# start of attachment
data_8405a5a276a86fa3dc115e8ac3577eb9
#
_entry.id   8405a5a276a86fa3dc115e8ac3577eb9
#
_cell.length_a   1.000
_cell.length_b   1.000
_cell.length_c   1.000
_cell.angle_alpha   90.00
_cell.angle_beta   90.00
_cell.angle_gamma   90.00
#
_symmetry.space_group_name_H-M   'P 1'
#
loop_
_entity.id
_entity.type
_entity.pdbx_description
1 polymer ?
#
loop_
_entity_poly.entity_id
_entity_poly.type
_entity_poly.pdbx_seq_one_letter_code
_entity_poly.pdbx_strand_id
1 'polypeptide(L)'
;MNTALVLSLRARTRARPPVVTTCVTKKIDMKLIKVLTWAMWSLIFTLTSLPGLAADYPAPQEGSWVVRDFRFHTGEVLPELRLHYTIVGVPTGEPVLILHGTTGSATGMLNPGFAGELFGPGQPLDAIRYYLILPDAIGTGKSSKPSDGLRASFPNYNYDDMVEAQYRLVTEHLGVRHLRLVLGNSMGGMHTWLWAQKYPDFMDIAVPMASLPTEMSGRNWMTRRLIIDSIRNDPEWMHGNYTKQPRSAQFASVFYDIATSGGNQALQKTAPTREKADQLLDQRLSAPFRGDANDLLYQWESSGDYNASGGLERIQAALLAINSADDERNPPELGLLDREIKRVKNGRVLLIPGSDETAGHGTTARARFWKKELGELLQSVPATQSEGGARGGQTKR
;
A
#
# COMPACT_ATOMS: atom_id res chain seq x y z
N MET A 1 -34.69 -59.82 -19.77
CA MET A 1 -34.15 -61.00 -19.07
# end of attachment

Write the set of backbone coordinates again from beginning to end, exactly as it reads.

data_8405a5a276a86fa3dc115e8ac3577eb9
#
_entry.id   8405a5a276a86fa3dc115e8ac3577eb9
#
_cell.length_a   1.000
_cell.length_b   1.000
_cell.length_c   1.000
_cell.angle_alpha   90.00
_cell.angle_beta   90.00
_cell.angle_gamma   90.00
#
_symmetry.space_group_name_H-M   'P 1'
#
loop_
_entity.id
_entity.type
_entity.pdbx_description
1 polymer ?
#
loop_
_entity_poly.entity_id
_entity_poly.type
_entity_poly.pdbx_seq_one_letter_code
_entity_poly.pdbx_strand_id
1 'polypeptide(L)'
;MNTALVLSLRARTRARPPVVTTCVTKKIDMKLIKVLTWAMWSLIFTLTSLPGLAADYPAPQEGSWVVRDFRFHTGEVLPELRLHYTIVGVPTGEPVLILHGTTGSATGMLNPGFAGELFGPGQPLDAIRYYLILPDAIGTGKSSKPSDGLRASFPNYNYDDMVEAQYRLVTEHLGVRHLRLVLGNSMGGMHTWLWAQKYPDFMDIAVPMASLPTEMSGRNWMTRRLIIDSIRNDPEWMHGNYTKQPRSAQFASVFYDIATSGGNQALQKTAPTREKADQLLDQRLSAPFRGDANDLLYQWESSGDYNASGGLERIQAALLAINSADDERNPPELGLLDREIKRVKNGRVLLIPGSDETAGHGTTARARFWKKELGELLQSVPATQSEGGARGGQTKR
;
A
#
# COMPACT_ATOMS: atom_id res chain seq x y z
N MET A 1 -34.69 -59.82 -19.77
CA MET A 1 -34.15 -61.00 -19.07